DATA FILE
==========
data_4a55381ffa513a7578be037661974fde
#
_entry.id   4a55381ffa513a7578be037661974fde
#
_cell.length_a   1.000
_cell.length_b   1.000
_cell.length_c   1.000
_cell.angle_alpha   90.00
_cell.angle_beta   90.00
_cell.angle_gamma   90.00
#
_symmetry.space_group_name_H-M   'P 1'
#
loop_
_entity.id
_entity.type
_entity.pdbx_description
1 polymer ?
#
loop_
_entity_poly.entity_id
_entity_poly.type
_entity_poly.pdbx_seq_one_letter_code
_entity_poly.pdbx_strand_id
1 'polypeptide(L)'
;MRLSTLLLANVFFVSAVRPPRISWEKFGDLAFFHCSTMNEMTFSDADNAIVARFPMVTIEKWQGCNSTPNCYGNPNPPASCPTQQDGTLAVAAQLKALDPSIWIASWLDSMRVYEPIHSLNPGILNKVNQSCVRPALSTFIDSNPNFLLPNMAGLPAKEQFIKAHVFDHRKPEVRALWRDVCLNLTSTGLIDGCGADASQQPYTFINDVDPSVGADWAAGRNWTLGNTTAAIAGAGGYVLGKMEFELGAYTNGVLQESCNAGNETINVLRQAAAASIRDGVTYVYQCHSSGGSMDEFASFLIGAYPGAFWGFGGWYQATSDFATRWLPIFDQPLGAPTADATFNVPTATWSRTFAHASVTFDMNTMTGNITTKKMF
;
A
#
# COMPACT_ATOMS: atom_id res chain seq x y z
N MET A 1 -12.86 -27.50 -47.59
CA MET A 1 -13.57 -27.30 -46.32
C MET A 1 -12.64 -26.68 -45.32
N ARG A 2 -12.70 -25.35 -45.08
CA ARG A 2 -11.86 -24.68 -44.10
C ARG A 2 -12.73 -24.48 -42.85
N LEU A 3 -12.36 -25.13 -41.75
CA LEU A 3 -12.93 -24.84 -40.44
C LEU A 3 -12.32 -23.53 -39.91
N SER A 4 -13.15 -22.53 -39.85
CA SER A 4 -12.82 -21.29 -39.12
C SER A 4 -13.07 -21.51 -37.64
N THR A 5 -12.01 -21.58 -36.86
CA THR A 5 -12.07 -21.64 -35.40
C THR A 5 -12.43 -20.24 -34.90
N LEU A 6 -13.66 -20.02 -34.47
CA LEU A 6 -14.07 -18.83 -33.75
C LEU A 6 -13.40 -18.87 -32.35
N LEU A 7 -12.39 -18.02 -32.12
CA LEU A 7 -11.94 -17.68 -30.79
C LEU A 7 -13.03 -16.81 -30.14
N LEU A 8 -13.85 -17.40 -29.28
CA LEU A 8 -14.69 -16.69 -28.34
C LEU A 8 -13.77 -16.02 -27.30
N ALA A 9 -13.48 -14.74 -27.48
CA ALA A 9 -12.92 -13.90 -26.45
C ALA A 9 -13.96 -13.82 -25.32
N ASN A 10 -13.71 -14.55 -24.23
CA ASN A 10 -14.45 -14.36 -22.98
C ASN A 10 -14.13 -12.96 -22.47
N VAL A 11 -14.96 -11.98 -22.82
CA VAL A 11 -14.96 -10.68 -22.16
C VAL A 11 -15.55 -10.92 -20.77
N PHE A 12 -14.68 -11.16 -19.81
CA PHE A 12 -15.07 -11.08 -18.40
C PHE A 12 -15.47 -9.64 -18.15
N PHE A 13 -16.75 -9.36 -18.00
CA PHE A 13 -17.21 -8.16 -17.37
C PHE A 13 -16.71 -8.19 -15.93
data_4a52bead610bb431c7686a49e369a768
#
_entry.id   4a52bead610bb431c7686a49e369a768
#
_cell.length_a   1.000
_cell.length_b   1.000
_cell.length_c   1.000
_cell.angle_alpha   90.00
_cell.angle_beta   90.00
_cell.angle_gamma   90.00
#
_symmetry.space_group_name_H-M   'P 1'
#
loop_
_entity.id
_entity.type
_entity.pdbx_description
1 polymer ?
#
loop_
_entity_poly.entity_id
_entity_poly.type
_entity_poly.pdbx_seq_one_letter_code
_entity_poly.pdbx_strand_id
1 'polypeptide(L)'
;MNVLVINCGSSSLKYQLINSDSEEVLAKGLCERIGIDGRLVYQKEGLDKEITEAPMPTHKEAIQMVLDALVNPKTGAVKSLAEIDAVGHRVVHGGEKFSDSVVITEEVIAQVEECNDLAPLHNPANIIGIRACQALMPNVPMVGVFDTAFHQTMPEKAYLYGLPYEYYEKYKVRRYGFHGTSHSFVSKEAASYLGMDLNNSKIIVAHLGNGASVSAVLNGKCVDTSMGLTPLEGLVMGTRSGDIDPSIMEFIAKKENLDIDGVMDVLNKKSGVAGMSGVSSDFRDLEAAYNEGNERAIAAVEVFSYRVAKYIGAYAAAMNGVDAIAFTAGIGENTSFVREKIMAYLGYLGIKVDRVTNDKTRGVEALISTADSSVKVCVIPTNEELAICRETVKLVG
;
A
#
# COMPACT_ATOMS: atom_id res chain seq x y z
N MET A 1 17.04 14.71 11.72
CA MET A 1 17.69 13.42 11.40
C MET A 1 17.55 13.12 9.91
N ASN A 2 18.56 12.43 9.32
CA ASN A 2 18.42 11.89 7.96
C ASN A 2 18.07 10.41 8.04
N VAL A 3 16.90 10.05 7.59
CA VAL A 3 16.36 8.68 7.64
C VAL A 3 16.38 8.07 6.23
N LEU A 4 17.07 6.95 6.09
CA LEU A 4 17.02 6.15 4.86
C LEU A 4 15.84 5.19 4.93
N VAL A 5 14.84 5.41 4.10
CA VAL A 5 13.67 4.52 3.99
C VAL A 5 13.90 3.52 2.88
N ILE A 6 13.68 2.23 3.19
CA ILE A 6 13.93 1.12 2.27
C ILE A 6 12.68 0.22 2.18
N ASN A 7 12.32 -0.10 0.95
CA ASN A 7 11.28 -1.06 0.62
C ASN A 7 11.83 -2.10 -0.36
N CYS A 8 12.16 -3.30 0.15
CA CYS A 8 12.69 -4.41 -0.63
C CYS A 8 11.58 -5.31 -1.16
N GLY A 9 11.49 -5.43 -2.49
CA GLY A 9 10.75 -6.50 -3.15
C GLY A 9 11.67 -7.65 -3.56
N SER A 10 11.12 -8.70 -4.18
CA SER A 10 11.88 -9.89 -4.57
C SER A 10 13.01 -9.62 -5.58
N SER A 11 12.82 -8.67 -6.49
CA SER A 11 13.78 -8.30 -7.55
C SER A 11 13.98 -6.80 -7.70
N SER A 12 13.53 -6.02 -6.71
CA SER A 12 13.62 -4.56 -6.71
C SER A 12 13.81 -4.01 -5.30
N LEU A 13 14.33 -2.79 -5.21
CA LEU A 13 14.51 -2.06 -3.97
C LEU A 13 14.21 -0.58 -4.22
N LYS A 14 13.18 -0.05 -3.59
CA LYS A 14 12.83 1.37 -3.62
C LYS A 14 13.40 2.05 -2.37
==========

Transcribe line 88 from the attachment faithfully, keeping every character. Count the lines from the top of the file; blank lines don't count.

#